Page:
For example, the brains of enriched animals are heavier, with a thicker outer layer (cortex), and have neurons with increased size and protein content and more branches ('dendrites'); they also have increased blood supply, supporting an increased metabolism. The paradigm of an environmental enrichment has proved a useful tool in testing key theories of development, as

well as investigating mechanisms of learning and memory, with potentially important implications for human development.

The wonderful thing about being born a human being, as opposed to say a goldfish, is that although we are born with pretty much all the neurons we will ever have, it is the growth and connections between the brain cells that accounts for the growth of the brain after birth. This post-natal development of the human brain means that, unlike the goldfish, we have the potential for experiences to leave their mark on those brain cell connections. Let's be honest, goldfish do not have great personalities. Indeed if a goldfish died it could be replaced by a successor purchased that day from a pet shop without the child, or indeed anyone who saw the goldfish, being any the wiser. But as the brain of an animal becomes more complex, so we shift from the narrow stereotype that is dictated by genes, i.e. instinct, through to learning and adaption to the environment.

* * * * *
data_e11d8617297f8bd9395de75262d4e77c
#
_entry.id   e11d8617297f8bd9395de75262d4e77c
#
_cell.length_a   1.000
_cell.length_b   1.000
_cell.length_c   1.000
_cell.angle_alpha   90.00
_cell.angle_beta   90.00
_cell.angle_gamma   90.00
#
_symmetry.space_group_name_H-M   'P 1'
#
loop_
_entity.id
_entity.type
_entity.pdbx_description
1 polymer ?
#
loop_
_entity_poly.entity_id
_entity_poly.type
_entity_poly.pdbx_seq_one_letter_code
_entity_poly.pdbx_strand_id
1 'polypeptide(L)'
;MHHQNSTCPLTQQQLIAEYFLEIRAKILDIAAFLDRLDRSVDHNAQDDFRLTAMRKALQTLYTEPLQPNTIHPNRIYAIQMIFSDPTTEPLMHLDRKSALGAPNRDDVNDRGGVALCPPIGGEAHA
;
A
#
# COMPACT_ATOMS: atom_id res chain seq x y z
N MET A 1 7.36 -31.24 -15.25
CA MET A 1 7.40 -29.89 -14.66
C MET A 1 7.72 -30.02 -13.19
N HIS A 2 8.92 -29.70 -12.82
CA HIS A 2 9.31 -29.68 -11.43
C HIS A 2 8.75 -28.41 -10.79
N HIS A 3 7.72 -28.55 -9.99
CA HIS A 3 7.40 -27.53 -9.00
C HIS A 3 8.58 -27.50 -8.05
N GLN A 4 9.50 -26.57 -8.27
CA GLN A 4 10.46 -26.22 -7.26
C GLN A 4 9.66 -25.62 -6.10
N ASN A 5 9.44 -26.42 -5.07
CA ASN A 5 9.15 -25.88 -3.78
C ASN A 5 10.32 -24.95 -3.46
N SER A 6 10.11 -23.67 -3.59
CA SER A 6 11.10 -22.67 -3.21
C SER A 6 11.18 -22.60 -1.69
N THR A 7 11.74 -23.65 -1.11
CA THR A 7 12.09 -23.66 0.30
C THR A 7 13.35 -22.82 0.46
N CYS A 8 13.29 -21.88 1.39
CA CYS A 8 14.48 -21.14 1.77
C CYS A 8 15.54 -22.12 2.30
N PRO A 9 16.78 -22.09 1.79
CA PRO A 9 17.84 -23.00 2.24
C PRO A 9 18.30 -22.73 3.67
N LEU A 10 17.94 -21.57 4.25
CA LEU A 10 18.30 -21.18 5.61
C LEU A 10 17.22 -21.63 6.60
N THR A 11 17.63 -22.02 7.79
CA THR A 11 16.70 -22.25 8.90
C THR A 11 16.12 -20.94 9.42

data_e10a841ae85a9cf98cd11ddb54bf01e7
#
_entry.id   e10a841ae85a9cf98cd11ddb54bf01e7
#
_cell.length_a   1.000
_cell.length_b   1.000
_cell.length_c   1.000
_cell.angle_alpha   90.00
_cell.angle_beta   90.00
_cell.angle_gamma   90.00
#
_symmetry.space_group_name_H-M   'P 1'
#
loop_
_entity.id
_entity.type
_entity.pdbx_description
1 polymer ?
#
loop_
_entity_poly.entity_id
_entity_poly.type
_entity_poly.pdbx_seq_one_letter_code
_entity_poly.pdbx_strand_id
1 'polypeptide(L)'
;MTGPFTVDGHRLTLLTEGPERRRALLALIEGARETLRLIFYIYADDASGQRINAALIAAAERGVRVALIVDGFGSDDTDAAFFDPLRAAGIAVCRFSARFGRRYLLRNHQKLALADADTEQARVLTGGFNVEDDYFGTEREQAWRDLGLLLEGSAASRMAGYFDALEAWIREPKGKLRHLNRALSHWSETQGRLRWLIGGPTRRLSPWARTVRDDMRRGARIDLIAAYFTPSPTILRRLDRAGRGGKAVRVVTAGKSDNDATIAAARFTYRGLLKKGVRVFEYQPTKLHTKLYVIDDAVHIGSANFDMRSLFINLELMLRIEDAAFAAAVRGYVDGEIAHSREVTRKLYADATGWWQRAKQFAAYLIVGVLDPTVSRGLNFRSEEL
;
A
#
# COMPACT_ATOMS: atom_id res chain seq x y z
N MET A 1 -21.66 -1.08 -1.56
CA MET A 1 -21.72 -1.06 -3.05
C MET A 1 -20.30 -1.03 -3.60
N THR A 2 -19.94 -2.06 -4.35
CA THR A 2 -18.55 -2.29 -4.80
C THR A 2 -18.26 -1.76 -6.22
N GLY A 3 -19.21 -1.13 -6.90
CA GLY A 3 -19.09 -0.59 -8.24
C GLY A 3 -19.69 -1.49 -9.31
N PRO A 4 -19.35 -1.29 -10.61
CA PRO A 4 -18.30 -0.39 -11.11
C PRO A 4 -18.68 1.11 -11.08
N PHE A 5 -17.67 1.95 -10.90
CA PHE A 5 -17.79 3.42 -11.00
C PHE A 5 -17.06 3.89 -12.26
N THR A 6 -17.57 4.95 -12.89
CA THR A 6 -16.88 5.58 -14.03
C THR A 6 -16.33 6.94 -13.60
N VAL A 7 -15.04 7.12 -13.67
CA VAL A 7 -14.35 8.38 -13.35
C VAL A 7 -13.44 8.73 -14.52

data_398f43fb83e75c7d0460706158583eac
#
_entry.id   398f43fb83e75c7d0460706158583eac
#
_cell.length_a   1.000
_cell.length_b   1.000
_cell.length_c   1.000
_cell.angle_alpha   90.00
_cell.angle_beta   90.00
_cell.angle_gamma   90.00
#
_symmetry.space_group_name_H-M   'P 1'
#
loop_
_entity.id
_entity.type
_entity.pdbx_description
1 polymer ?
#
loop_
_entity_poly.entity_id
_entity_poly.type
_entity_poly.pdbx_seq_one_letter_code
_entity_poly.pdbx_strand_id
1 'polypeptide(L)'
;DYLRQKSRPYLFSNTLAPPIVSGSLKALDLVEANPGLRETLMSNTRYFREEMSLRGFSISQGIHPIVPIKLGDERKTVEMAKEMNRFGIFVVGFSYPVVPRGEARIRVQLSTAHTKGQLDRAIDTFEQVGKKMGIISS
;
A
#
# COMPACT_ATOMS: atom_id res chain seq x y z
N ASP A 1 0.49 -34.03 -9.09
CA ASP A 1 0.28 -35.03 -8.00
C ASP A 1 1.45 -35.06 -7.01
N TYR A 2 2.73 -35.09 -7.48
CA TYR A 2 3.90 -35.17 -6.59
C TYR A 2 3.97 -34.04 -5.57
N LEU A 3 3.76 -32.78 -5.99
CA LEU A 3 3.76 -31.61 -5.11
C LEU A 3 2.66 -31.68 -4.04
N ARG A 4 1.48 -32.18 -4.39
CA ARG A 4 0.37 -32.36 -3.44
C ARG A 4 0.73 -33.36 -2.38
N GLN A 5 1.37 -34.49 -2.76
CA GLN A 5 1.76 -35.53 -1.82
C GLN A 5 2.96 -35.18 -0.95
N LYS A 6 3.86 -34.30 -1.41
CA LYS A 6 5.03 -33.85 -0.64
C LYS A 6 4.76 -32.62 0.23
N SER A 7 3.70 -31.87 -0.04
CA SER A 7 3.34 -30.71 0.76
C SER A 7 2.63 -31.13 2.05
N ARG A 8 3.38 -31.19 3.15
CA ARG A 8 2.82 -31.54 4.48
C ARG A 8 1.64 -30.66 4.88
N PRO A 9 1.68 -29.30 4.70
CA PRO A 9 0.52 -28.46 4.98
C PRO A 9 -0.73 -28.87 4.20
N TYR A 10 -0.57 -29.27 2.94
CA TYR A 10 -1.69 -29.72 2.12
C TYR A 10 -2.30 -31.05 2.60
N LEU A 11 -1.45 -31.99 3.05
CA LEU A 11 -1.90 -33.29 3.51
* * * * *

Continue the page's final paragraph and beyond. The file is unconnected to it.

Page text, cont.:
We human beings don't run particularly fast, we don't see particularly well, and we are not particularly strong compared to other species in the animal kingdom. But more than any other we are fantastic at adapting, and we occupy more ecological niches than any other species on the planet. This is because of the basic property of the plasticity of the brain, especially and exceptionally in the brains of humans, enabling us to adapt to every input, every moment of our existence.